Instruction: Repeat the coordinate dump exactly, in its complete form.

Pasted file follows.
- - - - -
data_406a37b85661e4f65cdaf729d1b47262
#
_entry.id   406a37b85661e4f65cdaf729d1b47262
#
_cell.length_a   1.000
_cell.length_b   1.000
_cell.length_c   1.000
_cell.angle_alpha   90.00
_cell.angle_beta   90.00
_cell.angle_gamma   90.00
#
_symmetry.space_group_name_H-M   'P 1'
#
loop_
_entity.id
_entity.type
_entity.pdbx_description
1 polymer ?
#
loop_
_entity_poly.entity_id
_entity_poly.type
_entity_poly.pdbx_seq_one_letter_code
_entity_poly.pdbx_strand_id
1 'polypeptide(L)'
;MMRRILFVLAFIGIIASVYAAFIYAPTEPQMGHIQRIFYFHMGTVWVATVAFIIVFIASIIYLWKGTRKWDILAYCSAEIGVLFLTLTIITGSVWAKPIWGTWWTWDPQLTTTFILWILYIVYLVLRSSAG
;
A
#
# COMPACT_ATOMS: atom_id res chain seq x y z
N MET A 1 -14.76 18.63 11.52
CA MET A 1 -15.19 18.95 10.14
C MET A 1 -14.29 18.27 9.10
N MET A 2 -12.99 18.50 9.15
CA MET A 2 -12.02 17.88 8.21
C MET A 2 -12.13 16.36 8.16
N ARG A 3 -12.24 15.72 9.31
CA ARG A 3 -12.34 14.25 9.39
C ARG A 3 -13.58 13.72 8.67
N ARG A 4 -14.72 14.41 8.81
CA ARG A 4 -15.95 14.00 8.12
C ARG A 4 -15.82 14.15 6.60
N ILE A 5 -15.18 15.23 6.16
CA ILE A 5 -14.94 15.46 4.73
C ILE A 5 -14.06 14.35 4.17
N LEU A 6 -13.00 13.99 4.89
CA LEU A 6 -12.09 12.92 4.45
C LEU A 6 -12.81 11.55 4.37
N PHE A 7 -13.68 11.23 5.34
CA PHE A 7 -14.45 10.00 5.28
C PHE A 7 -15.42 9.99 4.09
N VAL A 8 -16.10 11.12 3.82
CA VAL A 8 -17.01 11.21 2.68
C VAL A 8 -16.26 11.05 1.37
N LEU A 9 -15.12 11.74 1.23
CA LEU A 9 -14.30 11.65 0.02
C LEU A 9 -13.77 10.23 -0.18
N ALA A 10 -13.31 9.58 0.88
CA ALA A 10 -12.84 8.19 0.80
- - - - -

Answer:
data_406a37b85661e4f65cdaf729d1b47262
#
_entry.id   406a37b85661e4f65cdaf729d1b47262
#
_cell.length_a   1.000
_cell.length_b   1.000
_cell.length_c   1.000
_cell.angle_alpha   90.00
_cell.angle_beta   90.00
_cell.angle_gamma   90.00
#
_symmetry.space_group_name_H-M   'P 1'
#
loop_
_entity.id
_entity.type
_entity.pdbx_description
1 polymer ?
#
loop_
_entity_poly.entity_id
_entity_poly.type
_entity_poly.pdbx_seq_one_letter_code
_entity_poly.pdbx_strand_id
1 'polypeptide(L)'
;MMRRILFVLAFIGIIASVYAAFIYAPTEPQMGHIQRIFYFHMGTVWVATVAFIIVFIASIIYLWKGTRKWDILAYCSAEIGVLFLTLTIITGSVWAKPIWGTWWTWDPQLTTTFILWILYIVYLVLRSSAG
;
A
#
# COMPACT_ATOMS: atom_id res chain seq x y z
N MET A 1 -14.76 18.63 11.52
CA MET A 1 -15.19 18.95 10.14
C MET A 1 -14.29 18.27 9.10
N MET A 2 -12.99 18.50 9.15
CA MET A 2 -12.02 17.88 8.21
C MET A 2 -12.13 16.36 8.16
N ARG A 3 -12.24 15.72 9.31
CA ARG A 3 -12.34 14.25 9.39
C ARG A 3 -13.58 13.72 8.67
N ARG A 4 -14.72 14.41 8.81
CA ARG A 4 -15.95 14.00 8.12
C ARG A 4 -15.82 14.15 6.60
N ILE A 5 -15.18 15.23 6.16
CA ILE A 5 -14.94 15.46 4.73
C ILE A 5 -14.06 14.35 4.17
N LEU A 6 -13.00 13.99 4.89
CA LEU A 6 -12.09 12.92 4.45
C LEU A 6 -12.81 11.55 4.37
N PHE A 7 -13.68 11.23 5.34
CA PHE A 7 -14.45 10.00 5.28
C PHE A 7 -15.42 9.99 4.09
N VAL A 8 -16.10 11.12 3.82
CA VAL A 8 -17.01 11.21 2.68
C VAL A 8 -16.26 11.05 1.37
N LEU A 9 -15.12 11.74 1.23
CA LEU A 9 -14.30 11.65 0.02
C LEU A 9 -13.77 10.23 -0.18
N ALA A 10 -13.31 9.58 0.88
CA ALA A 10 -12.84 8.19 0.80